It was October 1987 and NEC joined the console war with the birth of the PC Engine in Japan. When this console was released, the graphical capabilities were mind-boggling, as it was a 16-bit console. Sega would follow suit and release the Sega Mega Drive a year after the PC Engine was released and it was prepared to not only fight with the PC Engine, but Nintendo’s console that would come in 1990.
The PC Engine and Mega Drive we’re launched in the summer of ’89 only two weeks apart and we’re rebranded as the TurboGrafx 16, and the Sega Genesis, and in November 1990, Nintendo entered the fray with the Super Famicom, and later in the summer of 1991 a whole two years after both the Genesis and TG-16 were released, and the bit wars, had officially begun.
Now I could talk about handhelds from here on out, since this was a major part of the bit wars but since handhelds has such a detailed history, and a deep one as well, there’ll be an article dedicated to the handheld console war that ravaged in the 90s onwards.
This part of the war that was the definition of The Fourth Generation of consoles was an eruption of games and hardware and not only that, it was a cultural revolution, as you were either rocking blue with Sega’s new mascot, Sonic the Hedgehog, or you were the Italian plumber, Mario with his cousin Luigi and their confidant Yoshi, while the TurboGrafx 16 was, unfortunately, the very underrated system from this part of the console war, and there’s actually a reason behind it. NEC did smart marketing and advertising plan in Japan where they would advertise the PC Engine in every major city in Japan, which is smart because the major cities of Japan were very close to each other, and they tried to see if that would work in America… welp. Unfortunately, that didn’t work out too well because every single major city in America was very spread out, and obviously, Japan is way smaller than America. It didn’t sell too well in the states, but it is a console gem and a half to own, and a YouTube channel called Game Sack reviews the TurboGrafx 16 in great detail with these two videos:
But it wasn’t just a three-way war, as Neo-Geo came so far out of left field, it makes Babe Ruth’s home runs look like bunts. Neo-Geo became one of the kings of the arcades in the late 80s and owned the arcades in the 90s, but they said “how about we make a console as well, and it’ll be able to play our arcade cartridges?” And they did, and it was called the Neo-Geo AES system and the cost was quite a bit, while the games were just as expensive. They pretty much went all out with the system and it was the most powerful console to own in the fourth generation of consoles in the bit wars. Once again, Game Sack is here to explain the badassery of the AES:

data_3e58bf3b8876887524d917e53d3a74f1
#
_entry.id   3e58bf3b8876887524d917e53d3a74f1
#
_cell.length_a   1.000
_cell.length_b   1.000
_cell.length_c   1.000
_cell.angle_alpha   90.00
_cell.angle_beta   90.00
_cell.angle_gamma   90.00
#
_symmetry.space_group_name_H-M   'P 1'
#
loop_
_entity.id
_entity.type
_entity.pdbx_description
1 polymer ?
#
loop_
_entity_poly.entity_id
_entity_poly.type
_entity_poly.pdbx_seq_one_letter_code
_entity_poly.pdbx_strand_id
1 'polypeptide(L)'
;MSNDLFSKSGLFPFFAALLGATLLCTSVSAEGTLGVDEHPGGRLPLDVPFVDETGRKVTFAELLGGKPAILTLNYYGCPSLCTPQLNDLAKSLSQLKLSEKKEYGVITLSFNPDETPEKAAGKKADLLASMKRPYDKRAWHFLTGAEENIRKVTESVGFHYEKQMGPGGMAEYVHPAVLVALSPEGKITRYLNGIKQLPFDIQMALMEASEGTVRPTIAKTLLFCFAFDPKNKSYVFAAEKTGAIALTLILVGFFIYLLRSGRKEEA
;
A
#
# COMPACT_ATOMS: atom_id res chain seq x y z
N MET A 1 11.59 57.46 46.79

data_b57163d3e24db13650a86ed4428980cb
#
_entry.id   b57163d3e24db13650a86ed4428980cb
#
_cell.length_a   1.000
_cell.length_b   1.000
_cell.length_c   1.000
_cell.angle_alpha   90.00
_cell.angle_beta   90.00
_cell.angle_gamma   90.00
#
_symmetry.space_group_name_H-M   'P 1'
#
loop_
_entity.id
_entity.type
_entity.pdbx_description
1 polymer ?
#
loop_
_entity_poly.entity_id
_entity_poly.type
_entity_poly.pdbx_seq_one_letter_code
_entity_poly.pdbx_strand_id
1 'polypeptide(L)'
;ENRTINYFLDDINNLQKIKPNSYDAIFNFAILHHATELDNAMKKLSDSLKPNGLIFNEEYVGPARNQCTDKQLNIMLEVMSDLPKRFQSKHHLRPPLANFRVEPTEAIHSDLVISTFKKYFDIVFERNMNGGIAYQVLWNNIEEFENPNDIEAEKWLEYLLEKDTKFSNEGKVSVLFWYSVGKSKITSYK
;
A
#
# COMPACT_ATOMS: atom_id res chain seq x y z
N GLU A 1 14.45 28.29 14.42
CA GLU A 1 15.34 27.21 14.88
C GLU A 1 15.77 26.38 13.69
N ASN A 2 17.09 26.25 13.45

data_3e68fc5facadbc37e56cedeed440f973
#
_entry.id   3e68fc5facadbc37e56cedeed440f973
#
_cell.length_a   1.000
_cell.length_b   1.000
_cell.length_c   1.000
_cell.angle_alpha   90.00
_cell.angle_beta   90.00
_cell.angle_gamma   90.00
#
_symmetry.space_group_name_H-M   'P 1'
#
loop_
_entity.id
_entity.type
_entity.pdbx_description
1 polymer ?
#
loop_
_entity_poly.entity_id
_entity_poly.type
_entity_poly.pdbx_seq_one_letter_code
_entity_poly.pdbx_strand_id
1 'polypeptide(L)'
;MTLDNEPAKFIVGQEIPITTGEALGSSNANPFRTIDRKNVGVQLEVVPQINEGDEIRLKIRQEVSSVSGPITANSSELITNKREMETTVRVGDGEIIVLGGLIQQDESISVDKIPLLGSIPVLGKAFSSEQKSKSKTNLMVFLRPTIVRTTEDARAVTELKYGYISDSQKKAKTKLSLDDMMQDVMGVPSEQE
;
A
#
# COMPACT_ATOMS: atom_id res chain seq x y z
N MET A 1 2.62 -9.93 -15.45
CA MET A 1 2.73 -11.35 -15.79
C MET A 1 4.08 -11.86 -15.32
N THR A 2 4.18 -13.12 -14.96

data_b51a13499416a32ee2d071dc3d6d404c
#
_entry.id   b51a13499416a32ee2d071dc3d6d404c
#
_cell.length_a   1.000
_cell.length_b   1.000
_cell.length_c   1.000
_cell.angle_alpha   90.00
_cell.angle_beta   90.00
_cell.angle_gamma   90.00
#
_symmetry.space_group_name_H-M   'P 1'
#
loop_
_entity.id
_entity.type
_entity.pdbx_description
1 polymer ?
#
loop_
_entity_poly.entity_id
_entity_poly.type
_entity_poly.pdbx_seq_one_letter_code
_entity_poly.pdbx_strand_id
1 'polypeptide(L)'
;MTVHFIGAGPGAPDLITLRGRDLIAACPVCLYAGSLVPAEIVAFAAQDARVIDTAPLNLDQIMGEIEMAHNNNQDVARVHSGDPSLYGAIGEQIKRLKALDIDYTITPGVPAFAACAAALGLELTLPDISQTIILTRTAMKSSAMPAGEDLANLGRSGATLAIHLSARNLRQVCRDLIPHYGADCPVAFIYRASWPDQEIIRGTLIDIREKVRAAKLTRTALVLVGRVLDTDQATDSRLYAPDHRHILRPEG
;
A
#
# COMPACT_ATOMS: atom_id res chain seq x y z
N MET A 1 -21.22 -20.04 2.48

There were two other consoles that made an appearance which were the Pioneer LaserActive and the Phillips CD-i, and I reeeeaally don’t have much to say about those systems, so Game Sack will have to cover me again on these consoles as I have little knowledge of these two consoles, besides they exist, they were commercial failures, and the CD-i was a failed joint project with Nintendo that Phillips said “screw it, we’ll make our own console” and it wasn’t that good. So, here are the links:
The Fourth Generation was also the Add-on era, with TurboGrafx taking the first dig with their CD add-on which although good, was overwhelmingly expensive at 500 dollars, which probably contributed to their little amount of success in the states, but it also makes the system and games rare to own for collectors and it was popular in Japan. Not too much of a surprise there. Sega while going really successful with with the Sega CD, they went bowling shoe ugly with the 32X and not only that, it made the Genesis look like it was on life support with the fact that you can actually have both things running on the actual console itself, making it look like a massive Frankenstein project, or a really bad tumor depending on how you look at it, and the Sega CD was the release of easily the best Sonic game to be released, Sonic CD. Nintendo only had the Super Game Boy and SGB 2 and both were very successful things to own but they were unable to hit the CD add-on market because even Nintendo makes some blunders, but unfortunately they spawned one blunder out of the failed relationship with Phillips, and unfortunately, they would spawn their worst nightmare and worst enemy in the next generation out of Sony with the failed project that should’ve been the PlayStation.
In The Fourth Generation of consoles, I can’t declare a winner in this at all as even though the numbers don’t lie, there can’t be a decisive winner with my words, so I’ll leave it to you guys reading the article. The Sega Genesis came out guns blazing especially with very aggressive advertising against Nintendo for the Genesis and their handheld the Game Gear as their marketing was heavily aimed for the teens and high schoolers alike, which unfortunately pissed off parents and it gave us the extremely useless system known as the ESRB while Nintendo took a more family-friendly approach (where have we heard that before?) and the consoles in between as well as the add-ons, well, added on to the wildness that was the Fourth Generation, and you’d be hard-pressed to choose a winner from the number of games each system had, so for that, I can’t declare a winner, and I’ll have to let you all decide on the winner.
But even though the Fourth Generation was the revolution, something massive was on the way, and it wasn’t gonna be “this is better” or “that’s better” because the Fifth Generation, everyone knew, who was the best.
To Be Continued…